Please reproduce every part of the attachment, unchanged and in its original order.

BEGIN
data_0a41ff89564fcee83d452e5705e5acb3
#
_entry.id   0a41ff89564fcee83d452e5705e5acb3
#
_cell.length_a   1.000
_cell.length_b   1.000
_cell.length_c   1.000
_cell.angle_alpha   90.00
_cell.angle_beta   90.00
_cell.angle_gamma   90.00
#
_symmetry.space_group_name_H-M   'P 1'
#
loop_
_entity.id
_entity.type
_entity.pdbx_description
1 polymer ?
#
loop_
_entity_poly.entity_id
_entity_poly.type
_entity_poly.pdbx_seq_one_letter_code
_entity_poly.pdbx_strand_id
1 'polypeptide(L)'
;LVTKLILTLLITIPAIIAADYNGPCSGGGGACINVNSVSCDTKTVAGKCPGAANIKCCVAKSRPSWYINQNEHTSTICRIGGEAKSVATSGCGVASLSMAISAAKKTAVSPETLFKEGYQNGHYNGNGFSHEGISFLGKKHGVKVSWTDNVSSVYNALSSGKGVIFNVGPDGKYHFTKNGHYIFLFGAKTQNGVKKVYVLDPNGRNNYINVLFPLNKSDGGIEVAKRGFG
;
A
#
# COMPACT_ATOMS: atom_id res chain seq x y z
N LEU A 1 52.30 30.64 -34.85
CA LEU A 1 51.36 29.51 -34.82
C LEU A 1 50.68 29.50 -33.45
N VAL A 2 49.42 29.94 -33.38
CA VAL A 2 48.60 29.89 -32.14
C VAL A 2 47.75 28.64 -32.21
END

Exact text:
data_0a41ff89564fcee83d452e5705e5acb3
#
_entry.id   0a41ff89564fcee83d452e5705e5acb3
#
_cell.length_a   1.000
_cell.length_b   1.000
_cell.length_c   1.000
_cell.angle_alpha   90.00
_cell.angle_beta   90.00
_cell.angle_gamma   90.00
#
_symmetry.space_group_name_H-M   'P 1'
#
loop_
_entity.id
_entity.type
_entity.pdbx_description
1 polymer ?
#
loop_
_entity_poly.entity_id
_entity_poly.type
_entity_poly.pdbx_seq_one_letter_code
_entity_poly.pdbx_strand_id
1 'polypeptide(L)'
;LVTKLILTLLITIPAIIAADYNGPCSGGGGACINVNSVSCDTKTVAGKCPGAANIKCCVAKSRPSWYINQNEHTSTICRIGGEAKSVATSGCGVASLSMAISAAKKTAVSPETLFKEGYQNGHYNGNGFSHEGISFLGKKHGVKVSWTDNVSSVYNALSSGKGVIFNVGPDGKYHFTKNGHYIFLFGAKTQNGVKKVYVLDPNGRNNYINVLFPLNKSDGGIEVAKRGFG
;
A
#
# COMPACT_ATOMS: atom_id res chain seq x y z
N LEU A 1 52.30 30.64 -34.85
CA LEU A 1 51.36 29.51 -34.82
C LEU A 1 50.68 29.50 -33.45
N VAL A 2 49.42 29.94 -33.38
CA VAL A 2 48.60 29.89 -32.14
C VAL A 2 47.75 28.64 -32.21